Mike Nitabach
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What is the correct use of the word "overhead" in a business context? Should it be plural or non-count? I ... This looks and sounds wrong to me, but not being a native speaker, I would appreciate your help on this.

"(F)ewer overheads" seems silly to me - N.A. English speaker. I've always encountered "overhead" as a single category of expenses. I've never even seen the subdivisions under that category called "overheads". When subdivided, I've always seen things like "Rental overhead", Utility overhead" etc. and, again, those were referred to collectively as just "overhead", or "overhead expenses" or "overhead costs" - note that "overhead" is an adjective in that case and the nouns, "expense" or "cost" are pluralized.
If I encounered the word "overheads" without much obvious context, I'd think of ceiling material or compartments near the ceiling before I'd make a business connection with it. -Wm
If I encounered the word "overheads" without much obvious context, I'd think of ceiling material or compartments near the ceiling before I'd make a business connection with it. -Wm

For me, it's short for "overhead transparencies", the clear plastic sheets that you write on for use with an overhead projector. The things that have now been largely replced by PowerPoint slides.

Evan Kirshenbaum + HP Laboratories >Specifically, I'd like to debate
1501 Page Mill Road, 1U, MS 1141 >whether cannibalism ought to bePalo Alto, CA 94304 >grounds for leniency in murder,

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Use "fewer overheads".

Gosh, that's authoritative. Your experience of writing in a business context is presumably very extensive.

Hey, Laura, if some people here are going to say they think I'm an old man, I may as well be the CEO of my own Company, right?!!! :-)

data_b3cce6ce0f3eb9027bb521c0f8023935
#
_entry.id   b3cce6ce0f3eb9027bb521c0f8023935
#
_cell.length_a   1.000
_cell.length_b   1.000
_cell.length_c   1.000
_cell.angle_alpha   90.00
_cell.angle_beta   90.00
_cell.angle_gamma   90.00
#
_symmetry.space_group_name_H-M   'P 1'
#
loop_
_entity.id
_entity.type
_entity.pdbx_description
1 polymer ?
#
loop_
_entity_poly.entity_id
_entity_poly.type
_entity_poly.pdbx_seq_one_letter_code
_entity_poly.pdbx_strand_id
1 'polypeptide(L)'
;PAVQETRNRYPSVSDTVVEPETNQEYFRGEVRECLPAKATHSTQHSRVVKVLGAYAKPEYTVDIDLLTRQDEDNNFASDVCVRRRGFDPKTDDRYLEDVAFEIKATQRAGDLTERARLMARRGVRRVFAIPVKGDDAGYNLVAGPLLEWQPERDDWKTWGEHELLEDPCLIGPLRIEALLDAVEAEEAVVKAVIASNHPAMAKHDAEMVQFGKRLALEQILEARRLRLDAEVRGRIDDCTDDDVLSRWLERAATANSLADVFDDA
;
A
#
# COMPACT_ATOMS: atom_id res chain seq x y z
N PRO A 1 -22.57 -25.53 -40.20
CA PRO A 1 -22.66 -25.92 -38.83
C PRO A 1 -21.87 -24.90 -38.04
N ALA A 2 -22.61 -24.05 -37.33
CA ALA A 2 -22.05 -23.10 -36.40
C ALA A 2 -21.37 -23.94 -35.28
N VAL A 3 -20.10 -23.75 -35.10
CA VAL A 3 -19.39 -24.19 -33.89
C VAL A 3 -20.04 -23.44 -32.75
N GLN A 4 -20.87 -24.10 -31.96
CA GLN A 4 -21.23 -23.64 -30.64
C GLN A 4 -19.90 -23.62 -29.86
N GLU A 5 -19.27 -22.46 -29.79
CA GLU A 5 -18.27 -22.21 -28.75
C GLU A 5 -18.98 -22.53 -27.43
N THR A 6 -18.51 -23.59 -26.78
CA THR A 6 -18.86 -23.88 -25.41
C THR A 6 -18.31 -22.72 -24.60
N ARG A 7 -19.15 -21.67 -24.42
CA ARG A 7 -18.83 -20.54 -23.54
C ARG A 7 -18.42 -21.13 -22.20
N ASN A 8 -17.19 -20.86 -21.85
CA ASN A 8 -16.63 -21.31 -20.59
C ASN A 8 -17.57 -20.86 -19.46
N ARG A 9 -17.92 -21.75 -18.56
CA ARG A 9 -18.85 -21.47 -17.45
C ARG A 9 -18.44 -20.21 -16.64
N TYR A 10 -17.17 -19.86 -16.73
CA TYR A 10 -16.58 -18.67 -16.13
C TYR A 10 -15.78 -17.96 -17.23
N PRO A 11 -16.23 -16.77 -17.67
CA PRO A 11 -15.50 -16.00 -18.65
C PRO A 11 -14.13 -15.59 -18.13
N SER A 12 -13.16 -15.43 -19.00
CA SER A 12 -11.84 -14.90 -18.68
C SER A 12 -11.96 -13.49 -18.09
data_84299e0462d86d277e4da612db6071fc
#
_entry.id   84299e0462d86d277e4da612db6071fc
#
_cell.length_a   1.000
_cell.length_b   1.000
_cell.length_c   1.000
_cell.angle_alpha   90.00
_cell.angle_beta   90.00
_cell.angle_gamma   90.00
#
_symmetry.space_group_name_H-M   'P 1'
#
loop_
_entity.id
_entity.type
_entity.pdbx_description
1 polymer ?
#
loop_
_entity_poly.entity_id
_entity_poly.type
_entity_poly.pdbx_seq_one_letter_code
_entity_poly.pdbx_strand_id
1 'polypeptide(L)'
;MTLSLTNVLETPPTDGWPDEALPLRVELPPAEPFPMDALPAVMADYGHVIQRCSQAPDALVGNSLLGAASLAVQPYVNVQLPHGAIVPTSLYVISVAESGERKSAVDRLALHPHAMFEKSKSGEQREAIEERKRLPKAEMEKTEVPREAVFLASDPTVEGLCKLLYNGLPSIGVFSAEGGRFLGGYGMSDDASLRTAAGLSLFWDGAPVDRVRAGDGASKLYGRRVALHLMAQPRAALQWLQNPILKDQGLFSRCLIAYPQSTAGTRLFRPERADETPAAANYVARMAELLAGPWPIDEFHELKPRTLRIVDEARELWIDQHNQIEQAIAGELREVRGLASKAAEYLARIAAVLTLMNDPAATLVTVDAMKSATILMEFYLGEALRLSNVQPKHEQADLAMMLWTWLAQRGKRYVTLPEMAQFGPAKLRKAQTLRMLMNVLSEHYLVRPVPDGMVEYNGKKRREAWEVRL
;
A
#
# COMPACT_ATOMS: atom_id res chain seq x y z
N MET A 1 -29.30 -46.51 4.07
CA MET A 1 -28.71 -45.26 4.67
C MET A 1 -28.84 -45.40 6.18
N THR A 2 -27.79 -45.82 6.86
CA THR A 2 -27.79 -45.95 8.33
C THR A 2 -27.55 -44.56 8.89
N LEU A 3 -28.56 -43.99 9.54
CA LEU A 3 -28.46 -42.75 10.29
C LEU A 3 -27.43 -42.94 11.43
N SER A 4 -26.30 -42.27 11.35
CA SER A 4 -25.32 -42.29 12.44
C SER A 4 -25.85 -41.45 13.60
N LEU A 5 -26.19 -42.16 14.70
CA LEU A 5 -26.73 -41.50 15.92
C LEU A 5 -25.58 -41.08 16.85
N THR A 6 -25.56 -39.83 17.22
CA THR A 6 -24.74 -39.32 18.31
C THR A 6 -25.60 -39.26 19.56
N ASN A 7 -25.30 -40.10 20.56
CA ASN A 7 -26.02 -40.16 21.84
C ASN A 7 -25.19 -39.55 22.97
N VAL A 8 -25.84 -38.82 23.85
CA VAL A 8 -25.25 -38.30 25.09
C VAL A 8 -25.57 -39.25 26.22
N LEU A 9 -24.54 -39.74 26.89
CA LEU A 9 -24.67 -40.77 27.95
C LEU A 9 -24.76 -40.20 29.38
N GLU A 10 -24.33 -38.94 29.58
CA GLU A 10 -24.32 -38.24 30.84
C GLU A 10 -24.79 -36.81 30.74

Anyway, my vote for "fewer overheads" was based on basic grammatical 'rules' rather than on business experience. Besides, "fewer overheads" is a very, very common expression used by people who write about e-commerce, a subject I have quite often read about and find interesting. For example:

(SOURCE: KING JOHN SCHOOL, ESSEX, UK)
http://www.thekjs.essex.sch.uk/yates/it01 - 5.htm)

Shopping on the Internet (E-Commerce)
Advantages:
- Open 24/7
- By asking customers to “register”, businesses can build up databases/customer profiles
- People can shop without leaving home
- People can search massive online databases to find exactly what they want (see the case study below)
- A site such as Amazon has reviews of books, CDs and video games. You can read what other people thought of the product before you buy.
- Amazon allows customers to listen to a sample of each track on the CD before they decide to buy
- Businesses have fewer overheads and these savings should be passed on to the customer.
The last advantage on the list, of course, is particularly relevant to this thread.

Christopher ('CJ')
(Change 3032 to 7777 for e-mail)